Instead, this was a case of simple self defense. Zimmerman may have unwittingly incited Martin into violence, but what happened before is hardly relevant. The case answers the simple question: when someone is on top of you potentially beating you to death, self defense is a valid option.

On Fault

Anyone angry with the Zimmerman verdict will say that he was an adult and should be blamed for his actions, which range from harassment to stalking to racism to forcing a violent confrontation. This is all completely irrelevant, because while I would have done things differently if I was Zimmerman, he did not do anything criminal. People are afforded many freedoms in this country and profiling someone, following them, and asking what they are doing are not illegal actions. They may be ignorant, racist, ill-advised, etc. but they are not law-breaking offenses.

For the sake of argument, even is Martin was a choirboy and Zimmerman called him a nigger, the escalation to combat was wrong. Even if Martin felt unfairly harassed he should not have responded the way he did. It all comes down to the simplest of lessons we learn as children: it is wrong to solve your problems with violence.

In Closing

While I am not black, I was young, and I can relate this to some of my personal experiences. Do you know how many times as a teenager I had adults treat me like a punk kid up to no good? Or had the employees in 7-11 follow me to make sure I wasn’t stealing candy? It wasn’t uncommon. And do you know how many of those times I responded by punching the adult in the face, knocking them down, and beating them? Never. And, sorry if it makes light of the matter, but that’s probably why I’ve never been shot at either.

Twin Peaks

I didn’t pay a whole lot attention to this tv series when it originally aired in 1990 but I just went back and saw both seasons since they became available on Amazon Prime.

Twin Peaks, at its core, is about the weird goings on of the inhabitants of a small town and how initial appearances are usually not as they seem. Everybody has their own secrets and schemes and things tend to just get more complicated over time instead of getting neatly resolved. On the more immediate surface, the series revolves around the murder of the high school homecoming queen, Laura Palmer. This plot motivator kicks off the pilot and is vital to the series because it provides a mechanism to affect all the characters and bring them together. It also carries the theme of hidden secrets, as the well liked girl isn’t as innocent as everyone believes.

When Twin Peaks works, it beautifully creates a creepy atmosphere and features eclectic characters in interesting situations. What else would one expect from David Lynch? The protagonist, Agent Cooper, is a vastly likable combination of dysfunctional yet able. The small town and mystery exude a unique aura that really stood out among other tv offerings at the time. These differences and the water cooler effect really drove audiences to watch in the beginning but the luster started to wear off when people realized how weakly some of it was planned.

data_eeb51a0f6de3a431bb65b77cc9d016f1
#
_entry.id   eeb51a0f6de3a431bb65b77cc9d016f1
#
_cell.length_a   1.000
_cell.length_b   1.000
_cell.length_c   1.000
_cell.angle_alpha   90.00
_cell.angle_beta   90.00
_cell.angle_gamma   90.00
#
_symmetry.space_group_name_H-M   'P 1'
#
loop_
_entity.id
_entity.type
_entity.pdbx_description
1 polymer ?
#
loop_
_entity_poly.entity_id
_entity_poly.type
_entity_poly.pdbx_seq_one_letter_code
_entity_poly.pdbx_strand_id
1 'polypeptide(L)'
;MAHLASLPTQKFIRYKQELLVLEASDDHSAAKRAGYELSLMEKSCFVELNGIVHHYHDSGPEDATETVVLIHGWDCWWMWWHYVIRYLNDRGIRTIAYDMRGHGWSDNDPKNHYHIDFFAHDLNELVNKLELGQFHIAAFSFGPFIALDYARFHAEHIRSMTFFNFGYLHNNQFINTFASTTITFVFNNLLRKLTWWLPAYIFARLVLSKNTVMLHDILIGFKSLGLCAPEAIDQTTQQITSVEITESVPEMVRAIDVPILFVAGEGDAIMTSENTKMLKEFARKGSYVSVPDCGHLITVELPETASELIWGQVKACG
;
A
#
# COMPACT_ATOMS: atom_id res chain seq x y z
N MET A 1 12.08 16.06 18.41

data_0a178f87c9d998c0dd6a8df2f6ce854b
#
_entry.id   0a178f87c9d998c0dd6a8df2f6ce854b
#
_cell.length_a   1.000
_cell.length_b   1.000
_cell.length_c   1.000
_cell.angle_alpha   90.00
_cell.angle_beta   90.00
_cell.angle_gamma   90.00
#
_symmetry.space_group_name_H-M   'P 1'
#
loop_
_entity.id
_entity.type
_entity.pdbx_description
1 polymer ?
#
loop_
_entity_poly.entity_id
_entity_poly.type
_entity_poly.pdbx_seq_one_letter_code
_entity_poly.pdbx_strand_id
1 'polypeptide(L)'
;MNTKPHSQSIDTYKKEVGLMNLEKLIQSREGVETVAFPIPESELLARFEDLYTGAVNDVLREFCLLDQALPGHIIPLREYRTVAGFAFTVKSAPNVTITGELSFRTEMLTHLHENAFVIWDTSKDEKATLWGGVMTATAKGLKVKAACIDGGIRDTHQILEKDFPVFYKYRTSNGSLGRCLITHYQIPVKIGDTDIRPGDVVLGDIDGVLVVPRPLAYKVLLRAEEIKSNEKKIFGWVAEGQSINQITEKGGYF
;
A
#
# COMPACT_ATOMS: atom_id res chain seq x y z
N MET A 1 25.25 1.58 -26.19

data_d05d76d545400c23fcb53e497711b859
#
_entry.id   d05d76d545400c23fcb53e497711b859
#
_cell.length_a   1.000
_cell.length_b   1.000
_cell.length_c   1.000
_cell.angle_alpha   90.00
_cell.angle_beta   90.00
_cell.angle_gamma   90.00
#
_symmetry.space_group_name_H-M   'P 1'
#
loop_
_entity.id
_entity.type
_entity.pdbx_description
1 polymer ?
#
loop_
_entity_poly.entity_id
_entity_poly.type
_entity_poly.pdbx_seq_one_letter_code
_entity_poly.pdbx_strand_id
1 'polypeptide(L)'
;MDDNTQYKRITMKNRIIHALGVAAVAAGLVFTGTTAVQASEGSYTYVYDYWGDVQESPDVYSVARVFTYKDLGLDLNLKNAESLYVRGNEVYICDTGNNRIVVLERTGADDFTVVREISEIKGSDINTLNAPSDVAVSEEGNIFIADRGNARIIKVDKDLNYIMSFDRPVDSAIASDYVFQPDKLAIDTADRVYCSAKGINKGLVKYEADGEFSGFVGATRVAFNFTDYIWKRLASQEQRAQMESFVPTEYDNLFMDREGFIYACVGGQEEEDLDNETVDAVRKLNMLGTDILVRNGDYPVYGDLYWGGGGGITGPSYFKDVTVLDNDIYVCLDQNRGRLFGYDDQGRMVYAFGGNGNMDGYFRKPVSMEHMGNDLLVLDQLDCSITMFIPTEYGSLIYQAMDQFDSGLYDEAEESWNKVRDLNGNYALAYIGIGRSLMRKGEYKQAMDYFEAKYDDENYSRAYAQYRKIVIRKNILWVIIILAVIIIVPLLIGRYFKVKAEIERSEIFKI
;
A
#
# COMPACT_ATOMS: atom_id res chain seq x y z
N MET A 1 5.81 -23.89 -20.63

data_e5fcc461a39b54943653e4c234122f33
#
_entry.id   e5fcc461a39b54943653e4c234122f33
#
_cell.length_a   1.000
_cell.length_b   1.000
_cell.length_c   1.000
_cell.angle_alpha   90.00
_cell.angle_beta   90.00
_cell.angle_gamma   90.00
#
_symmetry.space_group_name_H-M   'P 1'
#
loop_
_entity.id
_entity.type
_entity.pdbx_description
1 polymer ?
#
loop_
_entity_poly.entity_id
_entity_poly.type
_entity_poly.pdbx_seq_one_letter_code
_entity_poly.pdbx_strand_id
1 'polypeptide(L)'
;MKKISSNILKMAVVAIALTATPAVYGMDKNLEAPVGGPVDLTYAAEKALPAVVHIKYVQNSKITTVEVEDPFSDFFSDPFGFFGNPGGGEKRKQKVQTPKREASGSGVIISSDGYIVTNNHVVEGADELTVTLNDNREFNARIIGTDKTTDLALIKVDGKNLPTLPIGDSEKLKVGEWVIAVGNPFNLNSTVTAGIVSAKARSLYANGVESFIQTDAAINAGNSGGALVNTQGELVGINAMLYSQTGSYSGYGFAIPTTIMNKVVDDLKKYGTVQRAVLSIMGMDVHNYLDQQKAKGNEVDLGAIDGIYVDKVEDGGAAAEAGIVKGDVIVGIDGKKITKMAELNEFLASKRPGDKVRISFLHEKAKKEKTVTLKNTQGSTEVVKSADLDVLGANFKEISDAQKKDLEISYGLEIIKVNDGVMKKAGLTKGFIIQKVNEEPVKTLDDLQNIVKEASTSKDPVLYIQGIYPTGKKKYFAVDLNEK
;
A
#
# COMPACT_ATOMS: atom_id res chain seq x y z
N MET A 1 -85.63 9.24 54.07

This is because Twin Peaks is a soap opera, but of course, that is the point. The first season goes as far as to feature scenes of characters watching a soap opera that often mimics the events they are experiencing. After time, it becomes difficult to separate the execution from parody. While the murder of Laura Palmer is the big event that kick starts everything, the series loses focus and characters begin to lack reasons for existing. It is hard to fault a show for so completely living up to its pulp premise but that truth shows how deeply flawed the idea of Twin Peaks really is.

In many ways, audiences weren’t really ready for this series. What begins as a mundane murder mystery strays into the occult with opaque clues, unsettling dream sequences, and evil spirits. Still, a lot of this subversion is what makes Twin Peaks so groundbreaking. Some of the most memorable images from the series are rooted in mysticism (a simple Google Images search will prove that much). This doesn’t mean that the show is perfect in retrospect. Indeed, it’s pretty easy to create a list of grievances.

For one, mysteries often fail to deliver on their promises. It’s easy to make a bunch of weird shit happen to create a spooky atmosphere but when it comes time to explain all that stuff, well, the writers just shrug and hope no one notices. It’s like the sea monster in Lost. So while Twin Peaks *does* ultimately deliver on revealing the murderer of Laura Palmer, and while I actually thought they did a good job with those episodes, so much else in the show seems invented immediately before filming just to give the actors on set something to do. This is especially true in the second season where characters sometimes have motivations inconsistent with prior events. The creators have admitted that they were just winging it with plot points and David Lynch never even intended to solve the Laura Palmer case- he just wanted that to be a lynchpin that starts the series off and then have the show devolve into the soap opera of the lives of the small town inhabitants.